Of all the new TV technologies to emerge over the last few years, it’s arguable that none has had as big an impact on overall picture quality as High Dynamic Range, or HDR. When properly implemented, HDR makes a bigger difference to most people than the move from Full HD (1080p) to 4K Ultra HD resolution, even though the latter tech (and its higher-resolution sibling, 8K) tends to be what most manufacturers like to highlight when marketing their various TV models.
But here’s the catch: HDR isn’t just one format, it’s a catch-all name for multiple different formats, each with its own unique qualities. One of the most widely discussed HDR formats is Dolby Labs’ Dolby Vision. So what exactly is Dolby Vision? How is it different than other HDR formats? And most importantly, how can you get it at home? We have all the answers right here.
What is HDR?
Before we get into Dolby Vision specifically, let’s quickly recap HDR in general. High Dynamic Range is a technology that lets filmmakers and content creators produce videos with increased brightness, greater color accuracy, and better contrast than what was previously possible. While HDR is often utilized in high-quality theaters, it’s also become increasingly popular for home viewing. When HDR content is viewed on a quality HDR-compatible TV, you can tell right away — the increase in overall picture quality is dramatic, offering a touch of cinematic quality on the small screen.
There are five major HDR formats to discuss for home use: Two static formats and three dynamic ones. The two static formats are HDR10, the version that every HDR-capable TV supports, and HLG a version designed for broadcast applications. Static in this case means that the data required to show HDR content is determined once based on the entire movie or TV show. Once the video starts to play, that information doesn’t change.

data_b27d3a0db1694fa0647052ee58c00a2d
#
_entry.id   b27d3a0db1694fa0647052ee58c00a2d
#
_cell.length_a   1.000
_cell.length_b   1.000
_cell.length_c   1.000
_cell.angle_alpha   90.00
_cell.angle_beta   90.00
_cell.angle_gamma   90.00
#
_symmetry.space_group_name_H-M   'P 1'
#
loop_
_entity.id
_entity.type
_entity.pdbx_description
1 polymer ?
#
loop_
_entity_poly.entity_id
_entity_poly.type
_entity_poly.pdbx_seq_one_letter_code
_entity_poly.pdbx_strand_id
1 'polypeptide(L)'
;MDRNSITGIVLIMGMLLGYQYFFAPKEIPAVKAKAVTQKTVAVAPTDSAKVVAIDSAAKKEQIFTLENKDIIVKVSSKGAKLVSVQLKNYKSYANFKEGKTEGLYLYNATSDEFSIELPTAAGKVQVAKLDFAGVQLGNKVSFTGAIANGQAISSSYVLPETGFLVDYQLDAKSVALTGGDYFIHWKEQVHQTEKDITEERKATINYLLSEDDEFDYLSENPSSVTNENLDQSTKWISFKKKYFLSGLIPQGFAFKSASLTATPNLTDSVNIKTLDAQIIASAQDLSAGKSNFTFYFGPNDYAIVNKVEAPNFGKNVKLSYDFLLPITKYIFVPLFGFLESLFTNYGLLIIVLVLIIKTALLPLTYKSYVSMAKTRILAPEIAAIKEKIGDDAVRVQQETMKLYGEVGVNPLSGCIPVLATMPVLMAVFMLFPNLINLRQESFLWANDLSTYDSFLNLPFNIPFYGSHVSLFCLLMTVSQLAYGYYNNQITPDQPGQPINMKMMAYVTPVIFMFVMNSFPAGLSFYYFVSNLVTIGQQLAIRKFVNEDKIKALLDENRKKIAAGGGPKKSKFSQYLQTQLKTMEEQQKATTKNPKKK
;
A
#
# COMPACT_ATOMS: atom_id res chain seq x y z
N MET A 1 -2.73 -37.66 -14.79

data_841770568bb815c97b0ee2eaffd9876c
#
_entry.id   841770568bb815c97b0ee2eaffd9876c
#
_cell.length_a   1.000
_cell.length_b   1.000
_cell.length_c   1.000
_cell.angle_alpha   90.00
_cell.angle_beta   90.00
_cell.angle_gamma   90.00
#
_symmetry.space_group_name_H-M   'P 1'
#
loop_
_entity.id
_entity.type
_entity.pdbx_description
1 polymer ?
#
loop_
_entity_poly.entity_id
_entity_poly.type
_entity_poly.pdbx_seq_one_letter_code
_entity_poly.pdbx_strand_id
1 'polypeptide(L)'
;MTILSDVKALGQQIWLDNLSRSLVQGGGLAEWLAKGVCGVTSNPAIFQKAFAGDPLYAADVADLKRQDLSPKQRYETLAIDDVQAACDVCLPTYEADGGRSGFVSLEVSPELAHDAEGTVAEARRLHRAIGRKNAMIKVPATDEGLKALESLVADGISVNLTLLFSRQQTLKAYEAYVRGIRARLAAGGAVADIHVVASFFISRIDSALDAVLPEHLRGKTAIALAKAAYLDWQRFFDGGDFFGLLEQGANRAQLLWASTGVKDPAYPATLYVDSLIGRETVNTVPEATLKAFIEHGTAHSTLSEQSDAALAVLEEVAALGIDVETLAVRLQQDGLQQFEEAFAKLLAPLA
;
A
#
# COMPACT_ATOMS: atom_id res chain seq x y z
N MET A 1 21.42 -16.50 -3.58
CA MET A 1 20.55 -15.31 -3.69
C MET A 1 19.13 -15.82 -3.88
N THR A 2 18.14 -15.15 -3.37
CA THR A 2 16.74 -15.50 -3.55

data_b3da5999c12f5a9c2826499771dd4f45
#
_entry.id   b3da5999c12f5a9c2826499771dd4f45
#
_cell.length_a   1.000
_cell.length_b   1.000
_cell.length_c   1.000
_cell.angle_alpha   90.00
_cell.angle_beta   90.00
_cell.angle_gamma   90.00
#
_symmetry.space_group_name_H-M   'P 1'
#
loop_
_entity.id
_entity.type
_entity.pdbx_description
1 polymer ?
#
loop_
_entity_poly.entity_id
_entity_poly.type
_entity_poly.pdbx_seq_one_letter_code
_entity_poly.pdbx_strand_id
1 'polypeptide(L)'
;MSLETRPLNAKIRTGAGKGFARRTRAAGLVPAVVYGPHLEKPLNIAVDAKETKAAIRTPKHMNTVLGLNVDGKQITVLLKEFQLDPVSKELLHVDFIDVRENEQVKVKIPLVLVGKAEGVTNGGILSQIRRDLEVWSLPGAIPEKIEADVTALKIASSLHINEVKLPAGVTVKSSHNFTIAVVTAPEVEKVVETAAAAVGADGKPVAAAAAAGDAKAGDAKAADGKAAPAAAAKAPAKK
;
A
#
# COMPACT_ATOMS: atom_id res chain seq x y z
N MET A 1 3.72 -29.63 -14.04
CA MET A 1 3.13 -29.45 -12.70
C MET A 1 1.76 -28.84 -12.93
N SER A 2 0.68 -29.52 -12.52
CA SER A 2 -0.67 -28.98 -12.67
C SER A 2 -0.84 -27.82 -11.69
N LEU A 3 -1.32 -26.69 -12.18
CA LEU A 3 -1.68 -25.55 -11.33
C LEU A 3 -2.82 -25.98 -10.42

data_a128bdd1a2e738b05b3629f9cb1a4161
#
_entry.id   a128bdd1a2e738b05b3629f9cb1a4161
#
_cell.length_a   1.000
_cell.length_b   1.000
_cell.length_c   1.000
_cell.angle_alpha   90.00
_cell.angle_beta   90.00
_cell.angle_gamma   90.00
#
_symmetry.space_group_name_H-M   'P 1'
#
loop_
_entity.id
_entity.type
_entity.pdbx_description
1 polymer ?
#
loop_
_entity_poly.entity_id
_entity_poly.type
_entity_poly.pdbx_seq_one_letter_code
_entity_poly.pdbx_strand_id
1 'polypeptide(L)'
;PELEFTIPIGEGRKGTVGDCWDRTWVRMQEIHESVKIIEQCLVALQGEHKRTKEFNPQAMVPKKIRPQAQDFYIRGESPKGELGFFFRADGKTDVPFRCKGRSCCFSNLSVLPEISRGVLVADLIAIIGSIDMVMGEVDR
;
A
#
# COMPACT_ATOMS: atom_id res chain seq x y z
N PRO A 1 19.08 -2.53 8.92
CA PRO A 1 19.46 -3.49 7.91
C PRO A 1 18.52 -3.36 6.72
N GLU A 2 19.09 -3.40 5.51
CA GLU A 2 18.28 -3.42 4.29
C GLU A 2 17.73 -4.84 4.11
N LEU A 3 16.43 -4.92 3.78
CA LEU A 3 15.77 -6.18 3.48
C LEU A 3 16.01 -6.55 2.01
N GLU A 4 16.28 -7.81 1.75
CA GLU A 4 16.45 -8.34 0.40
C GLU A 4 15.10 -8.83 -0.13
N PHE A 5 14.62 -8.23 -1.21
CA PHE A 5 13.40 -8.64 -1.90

The three dynamic formats include Advanced HDR by Technicolor, and two much more commonly known formats for the home: HDR10+, a license-free format developed in part by Samsung, and Dolby Vision. Unlike static formats, dynamic formats can adapt as you watch, boosting or reducing HDR elements based on each scene, down to a frame-by-frame level of detail. It takes way more data to do HDR this way, but experts agree: Being able to fine-tune color, contrast, and brightness for each scene can have a big impact on HDR quality.
So what’s so special about Dolby Vision?
As touched on above, Dolby Vision is a proprietary, dynamic HDR format developed by Dolby Labs. By adjusting the picture on a scene-by-scene (and even frame-by-frame) basis, it lets you see more detail, with better color accuracy. It is constantly making adjustments so that each image on the screen is optimized. But there’s more to it than that.
In addition to the ability for content creators to tweak picture settings at a highly granular level, Dolby Vision supports a much wider range of possible settings than the more conventional (and static) HDR10. For instance, HDR10 supports a maximum picture brightness of 1,000 nits for TVs. Dolby Vision can go much brighter — up to 10,000 nits.
The same is true for color accuracy. HDR10 lets content creators specify color using 10 bits of data, whereas Dolby Vision supports up to 12 bits. That spec might not seem like a big deal — after all, that’s only a difference of 2 bits — but it makes a huge difference. With 10 bits, you can pick from amongst 1,024 shades of each primary color, which gives you over a billion total possible colors. Again, that sounds huge until you realize that 12 bits give you 4,096 shades and a total of over 68 billion colors.
If that sounds like overkill, when it comes to your TV, it is. For the moment, there are no TVs you can buy that are capable of displaying 10,000 nits of brightness or the 64 billion colors that Dolby Vision provides. Even the brightest TVs on the market tend to max out at 2,000 nits of brightness, and not even LG’s OLED E-series offers better than 10-bit color support. That said, TV technology is advancing very rapidly so Dolby Vision’s current above-and-beyond specs may seem perfectly reasonable in another five years.